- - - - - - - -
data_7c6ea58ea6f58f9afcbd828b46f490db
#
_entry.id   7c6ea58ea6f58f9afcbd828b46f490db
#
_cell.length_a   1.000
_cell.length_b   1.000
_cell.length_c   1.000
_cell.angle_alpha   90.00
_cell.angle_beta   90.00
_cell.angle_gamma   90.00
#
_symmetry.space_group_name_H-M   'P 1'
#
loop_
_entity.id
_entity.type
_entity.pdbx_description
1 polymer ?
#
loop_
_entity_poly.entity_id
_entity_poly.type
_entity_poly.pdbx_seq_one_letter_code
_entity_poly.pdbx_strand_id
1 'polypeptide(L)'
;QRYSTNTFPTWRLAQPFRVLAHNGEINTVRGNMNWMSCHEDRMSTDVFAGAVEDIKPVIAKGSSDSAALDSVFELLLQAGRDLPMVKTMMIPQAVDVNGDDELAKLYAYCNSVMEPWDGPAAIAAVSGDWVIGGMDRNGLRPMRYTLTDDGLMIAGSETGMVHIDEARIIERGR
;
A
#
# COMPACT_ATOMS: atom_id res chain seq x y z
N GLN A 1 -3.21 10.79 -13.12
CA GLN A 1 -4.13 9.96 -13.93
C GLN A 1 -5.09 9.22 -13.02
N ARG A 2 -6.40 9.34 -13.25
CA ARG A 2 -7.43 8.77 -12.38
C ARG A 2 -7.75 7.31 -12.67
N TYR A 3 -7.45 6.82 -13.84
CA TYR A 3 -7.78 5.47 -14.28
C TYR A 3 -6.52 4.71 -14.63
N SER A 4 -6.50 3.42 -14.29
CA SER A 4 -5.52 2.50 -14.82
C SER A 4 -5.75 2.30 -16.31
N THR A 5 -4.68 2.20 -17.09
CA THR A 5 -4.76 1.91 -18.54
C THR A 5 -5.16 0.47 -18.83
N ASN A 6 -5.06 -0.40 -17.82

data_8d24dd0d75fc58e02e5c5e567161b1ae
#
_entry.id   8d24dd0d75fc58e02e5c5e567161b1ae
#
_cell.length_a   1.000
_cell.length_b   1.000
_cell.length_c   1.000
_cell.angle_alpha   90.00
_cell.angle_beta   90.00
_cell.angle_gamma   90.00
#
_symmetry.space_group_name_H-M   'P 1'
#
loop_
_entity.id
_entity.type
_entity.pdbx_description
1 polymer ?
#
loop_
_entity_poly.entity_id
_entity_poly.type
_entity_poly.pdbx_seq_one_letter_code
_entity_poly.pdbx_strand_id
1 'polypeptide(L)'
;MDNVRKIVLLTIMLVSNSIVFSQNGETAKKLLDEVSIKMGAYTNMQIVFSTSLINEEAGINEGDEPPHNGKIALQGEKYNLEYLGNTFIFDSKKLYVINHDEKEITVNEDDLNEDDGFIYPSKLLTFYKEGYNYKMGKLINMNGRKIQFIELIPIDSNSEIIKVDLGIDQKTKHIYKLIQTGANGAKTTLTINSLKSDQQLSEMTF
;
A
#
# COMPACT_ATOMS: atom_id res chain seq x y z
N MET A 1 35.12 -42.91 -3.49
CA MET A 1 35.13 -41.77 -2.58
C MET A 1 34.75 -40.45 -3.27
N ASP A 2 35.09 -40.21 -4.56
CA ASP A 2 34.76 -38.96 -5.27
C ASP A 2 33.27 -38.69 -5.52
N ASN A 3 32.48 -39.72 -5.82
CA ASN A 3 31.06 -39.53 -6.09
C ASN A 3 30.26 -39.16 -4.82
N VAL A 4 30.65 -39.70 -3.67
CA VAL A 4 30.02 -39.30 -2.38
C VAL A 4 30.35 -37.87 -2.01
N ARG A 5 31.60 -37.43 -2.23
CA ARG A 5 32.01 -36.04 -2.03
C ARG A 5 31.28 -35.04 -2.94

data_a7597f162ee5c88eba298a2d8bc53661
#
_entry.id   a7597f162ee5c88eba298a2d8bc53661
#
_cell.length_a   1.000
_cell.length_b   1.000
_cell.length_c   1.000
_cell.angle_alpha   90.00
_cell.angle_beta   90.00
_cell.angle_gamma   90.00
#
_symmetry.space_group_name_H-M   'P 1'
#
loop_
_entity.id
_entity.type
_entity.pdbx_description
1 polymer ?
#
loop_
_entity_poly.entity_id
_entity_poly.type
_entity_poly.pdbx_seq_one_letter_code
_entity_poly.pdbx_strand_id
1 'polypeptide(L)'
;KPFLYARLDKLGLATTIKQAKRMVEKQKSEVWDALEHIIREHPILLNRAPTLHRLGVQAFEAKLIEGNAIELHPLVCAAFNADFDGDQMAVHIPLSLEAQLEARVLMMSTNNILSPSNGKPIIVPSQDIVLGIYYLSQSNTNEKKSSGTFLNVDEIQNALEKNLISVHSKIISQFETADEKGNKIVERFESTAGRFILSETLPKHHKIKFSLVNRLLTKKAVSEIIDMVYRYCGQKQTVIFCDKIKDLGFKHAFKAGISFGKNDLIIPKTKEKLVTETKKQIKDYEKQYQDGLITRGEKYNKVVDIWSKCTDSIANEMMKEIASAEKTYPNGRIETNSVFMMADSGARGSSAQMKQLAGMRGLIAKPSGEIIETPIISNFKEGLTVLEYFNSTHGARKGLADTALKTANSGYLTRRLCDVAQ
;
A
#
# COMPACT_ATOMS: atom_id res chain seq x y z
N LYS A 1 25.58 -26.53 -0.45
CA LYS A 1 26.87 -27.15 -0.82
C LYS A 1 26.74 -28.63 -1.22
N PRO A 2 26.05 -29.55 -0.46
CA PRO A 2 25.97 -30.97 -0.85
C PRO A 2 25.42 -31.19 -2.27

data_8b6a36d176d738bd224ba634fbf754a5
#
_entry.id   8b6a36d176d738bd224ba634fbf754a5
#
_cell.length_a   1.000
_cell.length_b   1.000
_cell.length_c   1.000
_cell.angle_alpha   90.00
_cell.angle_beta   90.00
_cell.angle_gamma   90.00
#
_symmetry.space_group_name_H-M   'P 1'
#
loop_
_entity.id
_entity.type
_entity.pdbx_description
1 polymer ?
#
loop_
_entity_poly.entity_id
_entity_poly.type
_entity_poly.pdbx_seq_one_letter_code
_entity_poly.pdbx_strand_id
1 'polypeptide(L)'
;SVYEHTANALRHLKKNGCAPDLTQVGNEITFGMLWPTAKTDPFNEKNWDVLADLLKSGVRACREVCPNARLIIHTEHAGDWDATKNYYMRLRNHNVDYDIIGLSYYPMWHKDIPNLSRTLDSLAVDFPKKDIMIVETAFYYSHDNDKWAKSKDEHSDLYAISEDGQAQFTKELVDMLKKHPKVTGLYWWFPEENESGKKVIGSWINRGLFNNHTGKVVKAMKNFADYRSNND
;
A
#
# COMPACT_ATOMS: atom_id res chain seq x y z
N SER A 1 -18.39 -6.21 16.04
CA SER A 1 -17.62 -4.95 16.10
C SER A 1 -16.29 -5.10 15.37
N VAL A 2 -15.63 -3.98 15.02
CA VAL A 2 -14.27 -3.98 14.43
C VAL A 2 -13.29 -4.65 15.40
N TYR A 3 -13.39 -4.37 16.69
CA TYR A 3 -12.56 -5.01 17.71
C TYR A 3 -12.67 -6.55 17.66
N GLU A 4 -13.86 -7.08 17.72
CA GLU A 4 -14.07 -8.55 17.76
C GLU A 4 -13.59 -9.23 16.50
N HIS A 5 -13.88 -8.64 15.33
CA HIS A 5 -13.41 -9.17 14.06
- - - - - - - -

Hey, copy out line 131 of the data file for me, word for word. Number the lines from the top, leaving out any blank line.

#